Melomakarona and galaktoboureko are among the best sweets in the world.
In position 34 are melomakarona, the traditional Christmas treat, ranked by the experiential online travel guide to traditional food Taste Atlas. “Although believed to originate from ancient Phoenicia, honey macaroons are today a typical Greek Christmas treat. These delicious semolina cookies are traditionally flavored with honey, orange zest, cinnamon, olive oil and sometimes brandy. Immediately after baking, the honey macaroon cookies are drizzled with syrup and then sprinkled with ground walnuts. Although some argue that another Greek treat called finikia refers to a slightly different dessert, occasionally fried and served without nuts, today the two names are used interchangeably,” writes Taste Atlas.
At the top of the list are French crepes, while in 2nd place is the Brazilian bobocado, in the 3rd place the Peruvian queso elado, in the 4th place the tiramisu and in the 5th place the crème brillée.
The Taste Atlas list of sweets is perhaps one of the most… multinational with France and Turkey having the most “representations”. In the internationally renowned list of best sweets from all over the world, France and Turkey occupy several places, while the two Greek sweets that appear on the list, probably, are a little unfair.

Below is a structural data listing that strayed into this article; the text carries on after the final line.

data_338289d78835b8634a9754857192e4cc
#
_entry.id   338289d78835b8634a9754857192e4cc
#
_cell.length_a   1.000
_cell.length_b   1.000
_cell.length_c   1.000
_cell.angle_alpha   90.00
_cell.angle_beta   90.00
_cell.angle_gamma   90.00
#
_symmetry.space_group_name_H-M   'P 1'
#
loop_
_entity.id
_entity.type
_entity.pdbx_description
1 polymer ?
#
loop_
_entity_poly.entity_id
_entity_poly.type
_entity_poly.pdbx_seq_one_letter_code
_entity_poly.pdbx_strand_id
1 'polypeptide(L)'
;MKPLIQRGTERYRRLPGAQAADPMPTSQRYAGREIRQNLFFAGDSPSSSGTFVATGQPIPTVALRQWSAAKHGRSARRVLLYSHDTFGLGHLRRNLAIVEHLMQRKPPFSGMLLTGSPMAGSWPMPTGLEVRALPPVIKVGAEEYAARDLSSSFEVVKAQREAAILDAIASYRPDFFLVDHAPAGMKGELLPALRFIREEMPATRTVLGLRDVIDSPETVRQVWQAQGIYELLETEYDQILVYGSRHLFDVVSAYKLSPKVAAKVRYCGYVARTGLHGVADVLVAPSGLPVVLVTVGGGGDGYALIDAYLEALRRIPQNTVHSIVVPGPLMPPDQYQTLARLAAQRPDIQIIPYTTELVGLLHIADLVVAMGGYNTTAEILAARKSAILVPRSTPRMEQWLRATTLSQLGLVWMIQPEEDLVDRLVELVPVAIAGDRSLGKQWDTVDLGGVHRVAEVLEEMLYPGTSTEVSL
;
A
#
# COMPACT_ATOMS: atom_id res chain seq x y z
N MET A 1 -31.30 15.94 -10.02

At number 37 is galaktobourekos with the international media commenting “This traditional Greek dessert consists of numerous leaves that are sprinkled with melted butter and combined with a light semolina cream. After being baked and frozen well, the dessert is traditionally covered in an orange, sugary syrup, allowing the layers to absorb the flavors and transform the galaktoboureko into a soft, velvety delicacy. This classic Greek sweet is commonly found in pastry shops and traditional taverns throughout the country.”
Greek representation is also present in the worst rated sweets in the world, and specifically, at number 69 where “Koufeto” is located as Taste Atlas writes, a bond originating from Milos. It is “a traditional Greek spoon dessert from the island of Milos. It is made by simmering chunks of local sweet white pumpkin in a mixture of water, sugar and local honey, which is then combined with white almonds and lemon juice. The preserve is usually kept in glass jars and is sometimes flavored with cinnamon sticks. In Milos, this sweet specialty is usually associated with weddings and engagements.”
Taste Atlas is an experiential travel website traditional food guide that brings together authentic recipes, taster reviews and research articles on popular ingredients and dishes. Its lists are mainly based on audience ratings.